In the Vienna Variation Black immediately goes for complications. He takes on c4 and gives White the chance to occupy the centre with a second pawn by e2-e4.The counter he plans is to put his dark-squared bishop on b4 and to attack the white centre with … c7-c5. Instead of 5. e2-e4 White has the quieter continuation of 5. e2-e3 and taking the pawn on c4 with his bishop.. Check with the queen from a4 is also worth considering for move 5.
In the Ragozin Variation Black develops his dark-squared bishop to b4 and pins the knight on c3, similarly to the Nimzo-Indian Defence. But since Black has already played ...d7-d5 White has no need to worry about possible doubled pawns in the event of an exchange on c3 since at any time he can take on d5 with his c-pawn. The main variations contain the counter-pin on the f6-knight by means of 5.Bc1-g5 after White has first exchanged pawns on d5.
Queen's Gambit Declined - Main Variation:
In the main variation Black develops his bishop to e7 and prepares to castle kingside. That is a very important position in chess theory. White now develops his dark-squared bishop to g5 or f4 and afterwards takes care of the development of his kingside. Black does the opposite. After he has developed his kingside he gradually brings into play the pieces on the queenside. The light-squared bishop on c8 is often fianchettoed to b7 or developed along the c8-h3 diagonal if White exchanges pawns on d5.
Main variations with 4.Bg5 Be7 5.Nf3
The Lasker Defence is an example of how things can continue in the Queen's Gambit Declined. With his last move Black in principle forces the exchange of two minor pieces and thus relieves his defence. The manoeuvre can be traced back to the first and only German world champion, Emanuel Lasker..
White does not play 4.Bg5
The Exchange Variation:
In the Exchange Variation White releases the central tension too soon. There now ensues an asymmetrical pawn structure. White would subsequently like to play the so-called 'minority attack' with b2-b4-b5 and b5xc6 which leaves Black with a weak pawn on c6. Black defends with an attack on the kingside with moves such as f7-f5 and Nf6-e4.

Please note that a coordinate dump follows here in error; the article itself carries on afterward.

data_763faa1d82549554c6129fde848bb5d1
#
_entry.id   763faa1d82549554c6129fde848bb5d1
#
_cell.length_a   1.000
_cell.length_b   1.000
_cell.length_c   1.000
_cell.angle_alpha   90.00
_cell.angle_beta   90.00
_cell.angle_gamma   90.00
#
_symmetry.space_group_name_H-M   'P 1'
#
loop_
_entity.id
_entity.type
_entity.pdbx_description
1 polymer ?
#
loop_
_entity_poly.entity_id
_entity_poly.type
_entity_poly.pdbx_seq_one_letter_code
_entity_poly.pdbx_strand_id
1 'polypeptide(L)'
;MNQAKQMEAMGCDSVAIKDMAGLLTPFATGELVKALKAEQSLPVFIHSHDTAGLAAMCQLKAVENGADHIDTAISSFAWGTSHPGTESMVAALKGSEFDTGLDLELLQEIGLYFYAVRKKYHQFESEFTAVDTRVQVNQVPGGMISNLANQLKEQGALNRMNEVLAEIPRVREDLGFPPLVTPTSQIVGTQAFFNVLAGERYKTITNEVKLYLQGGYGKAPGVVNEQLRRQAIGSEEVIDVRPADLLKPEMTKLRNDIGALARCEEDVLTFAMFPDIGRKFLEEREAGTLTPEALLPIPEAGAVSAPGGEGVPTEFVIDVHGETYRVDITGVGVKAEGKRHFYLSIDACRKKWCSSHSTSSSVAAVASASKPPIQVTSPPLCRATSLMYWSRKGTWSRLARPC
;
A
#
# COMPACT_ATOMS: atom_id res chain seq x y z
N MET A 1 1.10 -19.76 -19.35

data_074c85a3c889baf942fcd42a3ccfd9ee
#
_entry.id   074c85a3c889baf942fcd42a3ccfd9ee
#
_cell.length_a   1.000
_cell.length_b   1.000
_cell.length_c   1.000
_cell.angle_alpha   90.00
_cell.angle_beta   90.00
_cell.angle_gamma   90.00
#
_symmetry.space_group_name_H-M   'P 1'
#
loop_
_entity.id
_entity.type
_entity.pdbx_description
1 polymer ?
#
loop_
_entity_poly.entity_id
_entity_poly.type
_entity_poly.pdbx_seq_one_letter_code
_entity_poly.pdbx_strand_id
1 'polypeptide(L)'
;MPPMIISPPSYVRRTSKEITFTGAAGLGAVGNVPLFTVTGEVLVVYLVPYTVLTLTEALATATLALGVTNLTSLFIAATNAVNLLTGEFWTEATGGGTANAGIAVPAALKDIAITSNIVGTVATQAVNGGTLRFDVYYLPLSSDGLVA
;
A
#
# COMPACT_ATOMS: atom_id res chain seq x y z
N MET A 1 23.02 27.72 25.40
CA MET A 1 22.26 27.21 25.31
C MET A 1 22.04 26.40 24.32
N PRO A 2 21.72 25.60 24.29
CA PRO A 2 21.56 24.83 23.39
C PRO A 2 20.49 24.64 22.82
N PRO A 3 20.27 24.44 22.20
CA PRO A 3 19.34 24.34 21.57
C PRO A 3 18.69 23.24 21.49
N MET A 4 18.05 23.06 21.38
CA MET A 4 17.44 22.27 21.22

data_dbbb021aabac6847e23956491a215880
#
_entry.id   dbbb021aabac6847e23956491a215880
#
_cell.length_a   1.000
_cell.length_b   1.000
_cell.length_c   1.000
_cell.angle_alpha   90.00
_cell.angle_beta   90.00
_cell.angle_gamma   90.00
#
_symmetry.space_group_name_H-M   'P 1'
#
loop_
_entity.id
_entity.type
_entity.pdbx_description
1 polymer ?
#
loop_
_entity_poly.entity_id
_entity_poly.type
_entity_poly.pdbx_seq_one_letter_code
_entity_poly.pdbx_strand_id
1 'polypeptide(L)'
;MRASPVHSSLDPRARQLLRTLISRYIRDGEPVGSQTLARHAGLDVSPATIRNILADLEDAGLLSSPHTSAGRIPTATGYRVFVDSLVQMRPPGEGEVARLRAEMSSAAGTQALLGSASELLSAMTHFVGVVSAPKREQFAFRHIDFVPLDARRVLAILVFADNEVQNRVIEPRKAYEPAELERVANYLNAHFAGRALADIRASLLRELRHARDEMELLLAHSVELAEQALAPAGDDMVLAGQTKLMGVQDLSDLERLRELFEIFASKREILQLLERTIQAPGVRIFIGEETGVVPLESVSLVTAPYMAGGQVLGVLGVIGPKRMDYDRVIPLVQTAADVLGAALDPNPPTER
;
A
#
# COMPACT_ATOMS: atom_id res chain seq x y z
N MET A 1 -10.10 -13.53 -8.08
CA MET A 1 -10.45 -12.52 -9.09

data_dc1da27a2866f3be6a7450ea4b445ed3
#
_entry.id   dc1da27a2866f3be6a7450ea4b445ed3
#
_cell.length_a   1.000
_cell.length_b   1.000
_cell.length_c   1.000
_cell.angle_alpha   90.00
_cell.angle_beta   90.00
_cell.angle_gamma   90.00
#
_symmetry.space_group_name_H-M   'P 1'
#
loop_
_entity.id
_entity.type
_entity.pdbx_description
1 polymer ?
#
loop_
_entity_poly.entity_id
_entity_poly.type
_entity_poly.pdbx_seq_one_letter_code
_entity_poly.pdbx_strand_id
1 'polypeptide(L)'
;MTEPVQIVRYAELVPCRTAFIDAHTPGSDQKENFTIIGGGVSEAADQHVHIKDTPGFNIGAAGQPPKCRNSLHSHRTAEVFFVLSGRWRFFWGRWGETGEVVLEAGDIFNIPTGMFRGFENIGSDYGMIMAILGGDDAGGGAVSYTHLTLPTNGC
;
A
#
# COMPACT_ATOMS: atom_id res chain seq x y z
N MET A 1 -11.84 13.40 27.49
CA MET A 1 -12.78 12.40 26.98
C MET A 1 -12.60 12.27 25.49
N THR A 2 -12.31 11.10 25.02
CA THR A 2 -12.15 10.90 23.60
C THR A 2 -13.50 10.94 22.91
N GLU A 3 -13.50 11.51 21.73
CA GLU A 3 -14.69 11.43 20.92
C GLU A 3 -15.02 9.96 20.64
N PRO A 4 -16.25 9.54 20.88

Orthodox Defence - struggle for a tempo:
In the struggle for a tempo in this variation White delays as long as possible the development of his Bf1-d3 as he waits for Black to play …. d5xc4. Then the bishop could get to c4 from f1 in a single move with Bf1xc4 instead of Bf1-d3xc4. White would have gained a tempo for his development.
Capablanca's relieving manoeuvre :
Capablanca's relieving manoeuvre solves the problem of the development of Black's queen's bishop by the freeing move 12... e6-e5. However, after 13.dxe5 Nxe5 14.Nxe5 Qxe5 15.f4 White can set his kingside pawn majority rolling forward.
Here the black queen's bishop is developed by fianchetto to b7. This system of the Queen's Gambit is considered very solid and Black retains counterplay. A disadvantage of the move … b6 is a slight weakening of the light squares on the queenside. White will continue with cxd5 in order to open the c-file.
Black plays 4.... Nbd7
Cambridge Springs Variation:
In the Cambridge Springs Variation Black delays the development of his king's bishop in order to gain time for a counter-attack by pinning the knight on c3. The best move is now 7.Nf3-d2. If White stereotypically plays 7.Bf1-d3 he is faced with the unpleasant 7... Nf6-e4!
Queen's Gambit Declined - Exchange Variation:
In the Exchange Variation White exchanges the pawn on d5 and at first holds back with the development of the knight to f3. Instead he immediately pins the knight on f6 with 5. Bc1-g5 and keeps open the future development of his king's knight. He frequently puts the light-squared bishop on d3 and the king's knight on e2. Black quickly develops his dark-squared bishop and castles short.